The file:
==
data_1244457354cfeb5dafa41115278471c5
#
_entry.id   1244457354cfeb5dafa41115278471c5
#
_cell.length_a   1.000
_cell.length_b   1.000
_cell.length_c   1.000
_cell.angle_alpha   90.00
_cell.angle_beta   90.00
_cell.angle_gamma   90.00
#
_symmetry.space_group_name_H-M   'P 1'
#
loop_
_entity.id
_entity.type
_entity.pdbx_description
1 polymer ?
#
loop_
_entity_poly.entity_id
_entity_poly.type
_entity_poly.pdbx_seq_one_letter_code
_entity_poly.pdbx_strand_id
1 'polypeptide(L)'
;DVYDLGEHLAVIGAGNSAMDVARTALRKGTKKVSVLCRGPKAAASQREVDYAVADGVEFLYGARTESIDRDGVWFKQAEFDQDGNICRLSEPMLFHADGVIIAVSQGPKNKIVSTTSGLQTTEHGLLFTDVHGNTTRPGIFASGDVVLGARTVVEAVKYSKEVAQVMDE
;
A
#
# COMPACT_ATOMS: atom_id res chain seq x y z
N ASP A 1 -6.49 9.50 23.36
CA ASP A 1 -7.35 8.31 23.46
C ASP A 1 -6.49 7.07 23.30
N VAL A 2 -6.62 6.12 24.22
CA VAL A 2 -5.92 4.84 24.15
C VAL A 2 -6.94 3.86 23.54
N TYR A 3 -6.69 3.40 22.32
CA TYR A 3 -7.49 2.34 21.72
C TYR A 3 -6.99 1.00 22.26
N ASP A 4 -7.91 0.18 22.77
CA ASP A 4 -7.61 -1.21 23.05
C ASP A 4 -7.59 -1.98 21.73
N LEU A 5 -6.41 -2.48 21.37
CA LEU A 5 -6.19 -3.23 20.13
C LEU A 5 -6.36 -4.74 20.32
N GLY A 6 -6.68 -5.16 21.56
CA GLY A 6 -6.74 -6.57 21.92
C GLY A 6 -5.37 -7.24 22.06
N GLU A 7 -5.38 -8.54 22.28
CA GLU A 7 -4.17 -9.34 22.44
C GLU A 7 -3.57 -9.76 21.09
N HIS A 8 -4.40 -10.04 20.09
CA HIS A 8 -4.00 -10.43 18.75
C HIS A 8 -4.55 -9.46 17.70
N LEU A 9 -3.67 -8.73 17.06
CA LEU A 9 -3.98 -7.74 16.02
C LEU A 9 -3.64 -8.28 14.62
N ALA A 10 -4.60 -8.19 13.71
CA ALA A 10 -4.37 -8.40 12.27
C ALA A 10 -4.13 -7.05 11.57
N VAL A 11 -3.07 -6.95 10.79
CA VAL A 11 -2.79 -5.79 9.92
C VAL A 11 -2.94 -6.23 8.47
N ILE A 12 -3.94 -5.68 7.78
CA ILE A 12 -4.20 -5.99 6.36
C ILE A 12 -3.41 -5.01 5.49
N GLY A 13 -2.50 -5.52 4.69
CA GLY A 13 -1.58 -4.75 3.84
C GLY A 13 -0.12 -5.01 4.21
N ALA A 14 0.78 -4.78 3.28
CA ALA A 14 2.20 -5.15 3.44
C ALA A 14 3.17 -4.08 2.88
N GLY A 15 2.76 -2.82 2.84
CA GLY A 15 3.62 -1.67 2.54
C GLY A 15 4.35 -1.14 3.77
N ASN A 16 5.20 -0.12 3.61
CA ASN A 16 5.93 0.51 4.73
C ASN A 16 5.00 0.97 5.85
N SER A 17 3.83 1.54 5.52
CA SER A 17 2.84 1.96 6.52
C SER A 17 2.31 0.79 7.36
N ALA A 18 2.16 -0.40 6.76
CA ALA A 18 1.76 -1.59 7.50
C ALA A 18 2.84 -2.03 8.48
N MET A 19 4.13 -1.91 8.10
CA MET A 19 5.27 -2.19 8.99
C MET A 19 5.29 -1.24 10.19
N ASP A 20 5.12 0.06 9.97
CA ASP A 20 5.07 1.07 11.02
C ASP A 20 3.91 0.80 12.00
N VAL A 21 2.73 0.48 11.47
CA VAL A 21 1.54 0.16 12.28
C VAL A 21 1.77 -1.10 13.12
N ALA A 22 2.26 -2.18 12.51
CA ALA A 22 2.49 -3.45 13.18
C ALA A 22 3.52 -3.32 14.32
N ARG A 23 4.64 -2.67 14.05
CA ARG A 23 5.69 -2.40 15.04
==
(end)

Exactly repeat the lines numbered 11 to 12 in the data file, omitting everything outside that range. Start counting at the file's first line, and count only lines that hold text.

#
_symmetry.space_group_name_H-M   'P 1'